In future, peers entering the House of Lords could be turfed out after 15 years, a report from the Lord Speaker’s committee recommends.
The report also suggested a “two out, one in” policy in a workplace with no compulsory retirement age – meaning peers can serve until they die.
Some critics of the House of Lords feel the peers may have missed the point. The Electoral Reform Society’s Darren Hughes complained: “The public are not just fed up with the Lords because it is too big – they are fed up with repeated expenses scandals, allegations of cronyism and the ludicrous continuation of hereditary peers.”
The news came as musicals mogul Andrew Lloyd Webber announced he was quitting as a Conservative peer because of his busy schedule (he famously flew in from New York to prop up the government on tax credit cuts).
If ludicrous peers are on their way out, though, here’s your guide to some of the most ridiculous ones before they’re gone:
1. Lord Palmer
Adrian Bailie Nottage Palmer, 4th Baron Palmer, is descended from a family that made its wealth in biscuits. As a true tea-blooded biscuitocrat, he comes complete with a 110-room mansion for hire in Berwickshire, which includes the only silver-plated staircase in the world.
Running your hands up and down precious metal bannisters, though, comes with its costs. In 2000, Lord Palmer pleaded for silver polisher volunteers to buff up his stairs, in return for wine and sandwiches. Let no one mistake Lord Palmer for a nostalgic man, though – in 2015, he described tipping waiting staff as “outdated”.
In his work life, Lord Palmer pays equal attention to interior design, complaining to BBC documentary makers about the fact the Lords’ luxury TV room was turned into an office. (He also admitted he was expelled from every school he attended because “I was so incredibly stupid”). Nevertheless, he seems to be very popular these days, telling the House: “The happiest moments of my week are when I get a kiss from all the onboard staff on the East Coast line on Thursday lunchtime.”
2. Lord Laird
John Laird, Baron Laird, is an advocate of Ulster Scots (a variant of Scots spoken in Northern Ireland), but is perhaps better known for his interest in financial affairs. In 2013, Laird was forced to resign the Ulster Unionist whip and temporarily barred from the red chamber after journalists posing as lobbyists recorded him giving advice on how to get questions asked in the House of Lords. Earlier that year, it emerged he had been a paid adviser to a registered sex offender.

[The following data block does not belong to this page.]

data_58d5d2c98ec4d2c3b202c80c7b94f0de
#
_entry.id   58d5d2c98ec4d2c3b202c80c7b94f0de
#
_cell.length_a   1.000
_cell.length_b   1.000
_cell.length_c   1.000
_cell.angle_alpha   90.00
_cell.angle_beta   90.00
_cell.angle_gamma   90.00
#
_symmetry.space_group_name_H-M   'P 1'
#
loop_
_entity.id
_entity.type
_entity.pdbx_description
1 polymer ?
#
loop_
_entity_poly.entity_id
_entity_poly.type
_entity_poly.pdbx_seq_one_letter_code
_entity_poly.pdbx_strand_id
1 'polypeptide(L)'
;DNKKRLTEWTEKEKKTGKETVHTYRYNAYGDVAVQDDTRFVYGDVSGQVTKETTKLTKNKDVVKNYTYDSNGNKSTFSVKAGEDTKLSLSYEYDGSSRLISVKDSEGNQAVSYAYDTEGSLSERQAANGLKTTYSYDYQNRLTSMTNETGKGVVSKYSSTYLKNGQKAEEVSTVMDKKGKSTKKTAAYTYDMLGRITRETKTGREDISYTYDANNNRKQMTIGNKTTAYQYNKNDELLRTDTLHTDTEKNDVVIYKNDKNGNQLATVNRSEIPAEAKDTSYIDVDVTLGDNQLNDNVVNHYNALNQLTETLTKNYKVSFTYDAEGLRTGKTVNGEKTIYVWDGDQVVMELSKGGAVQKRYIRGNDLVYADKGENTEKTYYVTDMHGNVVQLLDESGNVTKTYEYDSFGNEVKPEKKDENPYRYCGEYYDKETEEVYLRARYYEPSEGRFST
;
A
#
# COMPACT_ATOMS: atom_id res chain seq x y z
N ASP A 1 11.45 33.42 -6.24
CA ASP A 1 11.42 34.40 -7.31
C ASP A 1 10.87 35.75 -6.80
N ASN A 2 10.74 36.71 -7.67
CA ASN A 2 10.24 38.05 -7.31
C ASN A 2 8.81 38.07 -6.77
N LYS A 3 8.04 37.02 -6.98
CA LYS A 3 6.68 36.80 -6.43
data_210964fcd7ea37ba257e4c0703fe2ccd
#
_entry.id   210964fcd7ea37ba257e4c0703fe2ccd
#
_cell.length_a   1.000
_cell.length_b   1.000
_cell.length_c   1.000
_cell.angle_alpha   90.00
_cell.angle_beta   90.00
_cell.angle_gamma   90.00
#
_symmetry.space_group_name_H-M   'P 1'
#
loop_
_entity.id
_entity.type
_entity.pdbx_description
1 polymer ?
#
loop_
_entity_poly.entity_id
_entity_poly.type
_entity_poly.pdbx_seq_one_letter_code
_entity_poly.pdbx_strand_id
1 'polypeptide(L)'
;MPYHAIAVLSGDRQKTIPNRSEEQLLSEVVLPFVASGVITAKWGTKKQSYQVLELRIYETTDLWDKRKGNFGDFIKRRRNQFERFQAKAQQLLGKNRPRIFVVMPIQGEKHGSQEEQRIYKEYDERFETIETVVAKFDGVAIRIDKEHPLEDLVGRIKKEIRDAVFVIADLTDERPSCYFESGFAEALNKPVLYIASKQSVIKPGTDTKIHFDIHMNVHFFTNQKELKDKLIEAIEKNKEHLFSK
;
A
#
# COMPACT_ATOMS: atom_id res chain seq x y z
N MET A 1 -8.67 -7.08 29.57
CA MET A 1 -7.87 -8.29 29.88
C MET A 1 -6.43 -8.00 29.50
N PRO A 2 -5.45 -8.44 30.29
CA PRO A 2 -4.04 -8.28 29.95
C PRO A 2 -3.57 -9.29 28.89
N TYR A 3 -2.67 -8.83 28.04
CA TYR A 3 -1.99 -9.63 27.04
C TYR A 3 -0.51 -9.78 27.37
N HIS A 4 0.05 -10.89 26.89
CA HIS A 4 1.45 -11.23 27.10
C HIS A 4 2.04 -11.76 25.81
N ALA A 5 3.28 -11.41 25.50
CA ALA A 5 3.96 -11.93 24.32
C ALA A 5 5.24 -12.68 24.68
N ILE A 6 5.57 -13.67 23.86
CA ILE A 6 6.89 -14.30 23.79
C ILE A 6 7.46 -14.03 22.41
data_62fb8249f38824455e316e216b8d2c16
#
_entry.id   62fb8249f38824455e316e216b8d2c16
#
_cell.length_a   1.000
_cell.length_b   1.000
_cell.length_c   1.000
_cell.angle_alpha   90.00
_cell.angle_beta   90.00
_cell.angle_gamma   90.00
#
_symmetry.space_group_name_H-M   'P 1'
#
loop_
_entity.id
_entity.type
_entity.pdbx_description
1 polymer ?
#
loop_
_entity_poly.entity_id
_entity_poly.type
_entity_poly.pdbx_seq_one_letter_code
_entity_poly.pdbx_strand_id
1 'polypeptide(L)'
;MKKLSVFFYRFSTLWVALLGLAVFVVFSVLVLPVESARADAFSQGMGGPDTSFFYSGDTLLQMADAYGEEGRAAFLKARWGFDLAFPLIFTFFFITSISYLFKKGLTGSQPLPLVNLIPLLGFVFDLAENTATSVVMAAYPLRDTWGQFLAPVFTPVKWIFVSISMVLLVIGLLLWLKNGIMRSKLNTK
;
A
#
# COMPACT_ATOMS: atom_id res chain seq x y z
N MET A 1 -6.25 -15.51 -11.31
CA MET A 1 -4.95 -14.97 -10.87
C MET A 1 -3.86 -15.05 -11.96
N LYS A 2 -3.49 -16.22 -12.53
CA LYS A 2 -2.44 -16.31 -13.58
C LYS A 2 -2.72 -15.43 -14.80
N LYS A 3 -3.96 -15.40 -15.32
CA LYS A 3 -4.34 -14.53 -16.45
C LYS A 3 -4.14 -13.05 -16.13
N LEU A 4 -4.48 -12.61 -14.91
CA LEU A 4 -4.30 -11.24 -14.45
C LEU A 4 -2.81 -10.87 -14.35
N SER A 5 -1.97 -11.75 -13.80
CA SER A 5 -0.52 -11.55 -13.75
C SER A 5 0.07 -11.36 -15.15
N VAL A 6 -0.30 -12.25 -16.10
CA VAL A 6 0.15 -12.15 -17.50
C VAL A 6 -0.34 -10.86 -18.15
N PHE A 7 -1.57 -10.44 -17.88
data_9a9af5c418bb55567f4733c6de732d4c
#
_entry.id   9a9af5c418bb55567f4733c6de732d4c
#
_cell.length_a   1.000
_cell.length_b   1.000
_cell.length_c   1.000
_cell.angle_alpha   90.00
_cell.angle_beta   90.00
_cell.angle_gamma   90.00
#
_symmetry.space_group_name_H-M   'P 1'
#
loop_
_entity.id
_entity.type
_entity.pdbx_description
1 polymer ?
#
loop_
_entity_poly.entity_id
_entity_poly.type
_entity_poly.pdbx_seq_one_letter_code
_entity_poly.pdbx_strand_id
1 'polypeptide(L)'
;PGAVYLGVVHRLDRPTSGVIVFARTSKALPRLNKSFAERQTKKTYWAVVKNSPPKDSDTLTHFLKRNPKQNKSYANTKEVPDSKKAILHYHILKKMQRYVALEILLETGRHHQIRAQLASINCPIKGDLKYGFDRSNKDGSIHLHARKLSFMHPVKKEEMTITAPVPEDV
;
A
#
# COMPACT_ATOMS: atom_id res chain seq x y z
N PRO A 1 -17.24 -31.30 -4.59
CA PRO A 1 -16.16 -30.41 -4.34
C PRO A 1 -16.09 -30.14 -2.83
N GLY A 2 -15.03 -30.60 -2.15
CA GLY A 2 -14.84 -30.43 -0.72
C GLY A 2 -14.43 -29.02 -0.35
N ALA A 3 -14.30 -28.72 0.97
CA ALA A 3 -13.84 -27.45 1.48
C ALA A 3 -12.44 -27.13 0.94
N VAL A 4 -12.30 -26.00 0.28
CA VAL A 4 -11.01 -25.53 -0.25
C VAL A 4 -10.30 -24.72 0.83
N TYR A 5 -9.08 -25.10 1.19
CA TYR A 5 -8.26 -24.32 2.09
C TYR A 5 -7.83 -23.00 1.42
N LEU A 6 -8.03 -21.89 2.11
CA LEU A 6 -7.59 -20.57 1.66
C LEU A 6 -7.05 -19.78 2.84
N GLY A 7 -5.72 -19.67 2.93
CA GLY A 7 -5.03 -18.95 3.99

Laird is since back in his Westminster office, fans will be glad to know, because he claimed nearly £50,000 in expenses in 2016-17, despite only voting twice (Laird blamed his ill health and said his “conscience is clear”. Retirement may not be compulsory, but it is also an option these days.
3. Lord Pearson
Malcolm Everard MacLaren Pearson, Baron Pearson of Rannoch first put on the ermine robes as a Conservative, but defected to Ukip in 2007 and led the party into the 2010 election – although he only seemed to have a vague grasp of the Ukip manifesto.
As well as warning about “letting in Bulgarian and Romanian gangsters”, Lord Pearson has spent recent years championing herbal medicine as a way to save the NHS money and defending diamond miners in Botswana.
4. Lord Kirkhill
A former Labour minister, John Smith, aka Baron Kirkhill received £156,900 for attending the House of Lords despite only taking part in two debates (he said he didn’t speak because of the advanced age).
Contributions in recent years from Baron Kirkhill include a joke about how good-looking he is.
5. Viscount Falkland
A hereditary peer, it emerged in 2009 that Lucius Edward William Plantagenet Cary had claimed expenses for a two-bedroom house in Kent, when he in fact lived in Clapham, south London, and the other house belonged to his aunt. In his defence, Falkland said: “I’m an impoverished peer. My family over many hundreds of years have been noted for their poverty.’
6. Lord Tebbit
A Conservative minister, Norman Tebbit got his reward for serving under Margaret Thatcher when he ascended to the upper chamber. In 2010, he made headlines after kicking a Chinese dragon in the backside (to the distress of the child inside).
Since then, Tebbit has kept his kicks verbal. Here are some of the recent thoughts he’s shared with the House of Lords:
My Lords, would not any rational man or woman think that to describe a shortage of lettuces in the supermarket as a crisis shows a lack of understanding of the meaning of the words in the English language?
Has it ever occurred to the noble Lord that old people never get younger but young people, granted reasonable luck, get older? The older they get, the more they become like old people.
Can my noble friend also explain why the Government do so much to give incentives and help to women to leave their children at home and go out to work rather than to stay at home and look after their children?
The rights of a homosexual man are identical to mine. Subject to the laws on incest and bigamy, we are each free to marry a woman.